I recently read all four books in the fantasy series the Inheritance Cycle, by Christopher Paolini (Eragon, Eldest, Brisingr, and Inheritance). I enjoyed them all, and came away with some conclusions and observations.
The best character in the series is Angela the herbalist. At least, we are introduced to her as an herbalist, but she's a lot more than that. In thinking about why she's such a good character, I came up with "unrestricted, consistent spontaneity". That's probably contradictory, but I mean that the author didn't put Angela in a box, or try to define her up front. Angela continually reveals new facets of character (sometimes humorous, sometimes mysterious), but there's an underlying consistency to her character from which these seemingly random revelations spring.
The author spends a lot of time on detailing settings. Nothing new there, but in encountering it this time I realized that describing setting is a pacing problem. In a modern book, the normal pace of a story via conversation and interior monologue is significantly faster than setting. I had to slow down my reading pace to appreciate the setting descriptions, and even then, I could tell I wasn't slowing down enough. I'm thinking that setting could be described better via a character's impressions of a place, rather than trying to do an absolute description directly from the author to the reader. I plan to experiment with that.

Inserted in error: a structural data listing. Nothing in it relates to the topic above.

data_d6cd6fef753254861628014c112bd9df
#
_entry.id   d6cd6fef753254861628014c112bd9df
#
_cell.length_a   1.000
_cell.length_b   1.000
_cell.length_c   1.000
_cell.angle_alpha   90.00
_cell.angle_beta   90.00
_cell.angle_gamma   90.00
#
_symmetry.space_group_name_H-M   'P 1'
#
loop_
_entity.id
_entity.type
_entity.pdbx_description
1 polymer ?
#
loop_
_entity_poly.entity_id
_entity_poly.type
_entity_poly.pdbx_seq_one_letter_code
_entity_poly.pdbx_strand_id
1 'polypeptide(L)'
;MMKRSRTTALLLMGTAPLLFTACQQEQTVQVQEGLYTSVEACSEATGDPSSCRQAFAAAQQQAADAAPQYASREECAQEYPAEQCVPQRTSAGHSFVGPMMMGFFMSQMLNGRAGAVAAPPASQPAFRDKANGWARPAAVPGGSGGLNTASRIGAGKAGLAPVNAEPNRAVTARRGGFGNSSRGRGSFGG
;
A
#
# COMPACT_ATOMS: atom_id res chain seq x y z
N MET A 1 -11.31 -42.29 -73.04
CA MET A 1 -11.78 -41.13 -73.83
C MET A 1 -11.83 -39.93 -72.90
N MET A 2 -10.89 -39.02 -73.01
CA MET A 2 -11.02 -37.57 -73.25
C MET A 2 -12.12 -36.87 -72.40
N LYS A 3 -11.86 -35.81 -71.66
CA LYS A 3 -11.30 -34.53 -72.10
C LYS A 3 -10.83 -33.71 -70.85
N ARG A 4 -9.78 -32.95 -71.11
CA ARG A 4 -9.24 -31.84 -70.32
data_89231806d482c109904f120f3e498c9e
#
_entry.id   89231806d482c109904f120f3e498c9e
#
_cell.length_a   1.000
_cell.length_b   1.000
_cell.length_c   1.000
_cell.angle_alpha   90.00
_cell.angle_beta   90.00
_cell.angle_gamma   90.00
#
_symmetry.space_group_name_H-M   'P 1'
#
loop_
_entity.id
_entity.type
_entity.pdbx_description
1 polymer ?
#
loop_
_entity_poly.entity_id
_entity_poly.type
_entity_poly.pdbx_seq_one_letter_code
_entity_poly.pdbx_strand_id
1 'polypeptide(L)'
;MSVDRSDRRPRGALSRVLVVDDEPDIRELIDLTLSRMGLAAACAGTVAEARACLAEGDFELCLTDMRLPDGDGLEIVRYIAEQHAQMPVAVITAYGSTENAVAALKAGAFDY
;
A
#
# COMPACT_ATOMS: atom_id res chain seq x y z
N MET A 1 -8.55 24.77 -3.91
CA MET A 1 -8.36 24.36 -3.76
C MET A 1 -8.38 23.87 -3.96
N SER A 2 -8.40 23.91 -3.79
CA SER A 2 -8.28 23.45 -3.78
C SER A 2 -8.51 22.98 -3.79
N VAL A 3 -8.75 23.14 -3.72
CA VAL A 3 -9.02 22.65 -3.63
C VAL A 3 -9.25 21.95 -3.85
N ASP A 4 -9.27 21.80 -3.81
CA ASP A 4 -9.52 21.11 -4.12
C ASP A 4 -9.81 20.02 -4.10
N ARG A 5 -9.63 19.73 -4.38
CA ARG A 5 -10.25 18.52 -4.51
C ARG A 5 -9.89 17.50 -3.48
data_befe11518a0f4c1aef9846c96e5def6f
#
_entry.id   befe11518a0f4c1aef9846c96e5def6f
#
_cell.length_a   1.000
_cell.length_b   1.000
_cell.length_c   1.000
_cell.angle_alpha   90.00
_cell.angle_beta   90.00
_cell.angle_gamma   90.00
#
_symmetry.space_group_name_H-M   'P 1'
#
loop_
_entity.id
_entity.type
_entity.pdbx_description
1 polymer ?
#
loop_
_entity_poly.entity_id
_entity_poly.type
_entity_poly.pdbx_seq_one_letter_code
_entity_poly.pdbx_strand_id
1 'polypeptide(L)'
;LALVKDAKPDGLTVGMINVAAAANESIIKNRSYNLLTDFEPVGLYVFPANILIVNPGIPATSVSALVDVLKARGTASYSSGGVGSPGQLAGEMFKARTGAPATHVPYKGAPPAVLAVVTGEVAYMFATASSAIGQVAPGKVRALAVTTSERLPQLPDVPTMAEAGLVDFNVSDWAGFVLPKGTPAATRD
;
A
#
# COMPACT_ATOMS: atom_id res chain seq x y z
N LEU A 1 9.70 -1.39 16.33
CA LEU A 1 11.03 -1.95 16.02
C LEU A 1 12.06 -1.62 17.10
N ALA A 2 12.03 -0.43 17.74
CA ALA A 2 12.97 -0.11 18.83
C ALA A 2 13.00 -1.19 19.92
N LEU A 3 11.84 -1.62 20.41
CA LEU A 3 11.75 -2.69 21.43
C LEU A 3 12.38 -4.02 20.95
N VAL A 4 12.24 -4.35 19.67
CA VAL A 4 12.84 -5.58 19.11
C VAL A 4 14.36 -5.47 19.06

The ancient language of command and the magic of the world of Eragon are intriguing. Someday I want to write a post about magic (all these things are hints of the real words of power); for now, I'll say that the author kept his own rules. I like the concept of combining words in new ways to get new effects; it's something I'd already considered as a game developer. It did seem amusing, though, that the logical conclusion of the author's world were effectively lawyer-magicians.
The first two books are mostly about training Eragon as a magician and fighter. That's not the first fantasy story I've seen devote a lot of time to training like that. Again, without going into a lot of detail on magic, I'll say that one of the purposes of what I hope will be my first novel, the Beastlord of Underrim, is to present a different kind of magical training.
At the deepest level, I found no trace that the author knows God. I don't mean that in a religious, evangelistic sense; rather, I saw no sign that the author knows what good and evil really are. That's normal; I haven't found many fantasy worlds that do express it. The superficial expressions of tyranny and freedom are there, of course, but I'm always looking for more underneath that. George MacDonald and C. S. Lewis could express a taste of incorruptible glory in a fantasy world, and I want that, and miss it if it isn't there.
But I still enjoyed the series, and got something out of them. And the dragons were cool. :)